“It doesn’t matter how the aid comes, whether it’s by sea or whether by land, without fuel, aid won’t get to the people,” said UN deputy spokesperson Farhan Haq.

US soldiers stabilise humanitarian aid being lifted by crane aboard the MV Roy P Benavidez in the Port of Ashdod, Israel (Staff Sgt Malcolm Cohens-Ashley/US Army via AP)
US soldiers stabilise humanitarian aid being lifted by crane aboard the MV Roy P Benavidez in the Port of Ashdod, Israel (Staff Sgt Malcolm Cohens-Ashley/US Army via AP) (Staff Sgt. Malcolm Cohens-Ashley/AP)

Pentagon spokeswoman Sabrina Singh said the issue of fuel deliveries comes up in all US conversations with the Israelis.

She also said the plan is to begin slowly with the sea route and ramp up the truck deliveries over time as they work the kinks out of the system.

Israel fears Hamas will use fuel in the war, but it asserts it places no limits on the entry of humanitarian aid and blames the UN for delays in distributing goods entering Gaza. Under pressure from the US, Israel has opened a pair of crossings to deliver aid into the territory’s hard-hit north in recent weeks.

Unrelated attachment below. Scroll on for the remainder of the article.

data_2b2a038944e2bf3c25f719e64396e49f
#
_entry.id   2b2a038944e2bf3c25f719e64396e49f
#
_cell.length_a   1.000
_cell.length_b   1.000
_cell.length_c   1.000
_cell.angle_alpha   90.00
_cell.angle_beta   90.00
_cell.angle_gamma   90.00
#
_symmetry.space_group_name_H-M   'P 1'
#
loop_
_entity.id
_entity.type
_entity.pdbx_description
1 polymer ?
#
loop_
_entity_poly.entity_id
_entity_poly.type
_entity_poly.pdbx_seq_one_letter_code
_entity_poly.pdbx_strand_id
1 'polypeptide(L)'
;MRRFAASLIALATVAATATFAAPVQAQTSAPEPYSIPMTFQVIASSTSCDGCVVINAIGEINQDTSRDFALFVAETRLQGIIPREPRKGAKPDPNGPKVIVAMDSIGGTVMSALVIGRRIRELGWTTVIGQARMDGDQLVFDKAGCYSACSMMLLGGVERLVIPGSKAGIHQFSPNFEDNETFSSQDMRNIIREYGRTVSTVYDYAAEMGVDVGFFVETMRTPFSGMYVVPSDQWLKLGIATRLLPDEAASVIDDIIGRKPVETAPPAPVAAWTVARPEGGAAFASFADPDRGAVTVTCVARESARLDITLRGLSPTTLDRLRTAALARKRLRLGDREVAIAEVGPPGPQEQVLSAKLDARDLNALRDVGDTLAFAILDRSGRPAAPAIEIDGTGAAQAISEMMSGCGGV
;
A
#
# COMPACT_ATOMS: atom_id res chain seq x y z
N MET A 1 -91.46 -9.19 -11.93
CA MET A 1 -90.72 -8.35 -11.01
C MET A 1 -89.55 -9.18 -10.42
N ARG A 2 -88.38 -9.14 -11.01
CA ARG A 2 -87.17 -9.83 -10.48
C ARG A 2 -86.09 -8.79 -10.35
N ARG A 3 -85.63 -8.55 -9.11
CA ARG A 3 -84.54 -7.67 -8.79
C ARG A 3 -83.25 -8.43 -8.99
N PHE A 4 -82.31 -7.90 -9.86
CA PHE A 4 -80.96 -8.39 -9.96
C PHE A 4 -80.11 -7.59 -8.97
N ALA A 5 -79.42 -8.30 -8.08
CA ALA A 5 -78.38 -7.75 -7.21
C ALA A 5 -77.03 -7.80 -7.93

It has said that a series of Hamas attacks on the main crossing, Kerem Shalom, have disrupted the flow of goods. The UN says fighting, Israeli fire and chaotic security conditions have hindered delivery. There have also been violent protests by Israelis that disrupted aid shipments.

Israel recently seized the key Rafah border crossing in its push against Hamas around that city on the Egyptian border, raising fears about civilians’ safety while also cutting off the main entry for aid into the Gaza Strip.

US President Joe Biden ordered the pier project, expected to cost 320 million US dollars (£252 million).

The boatloads of aid will be deposited at a port facility built by the Israelis just south-west of Gaza City and then distributed by aid groups.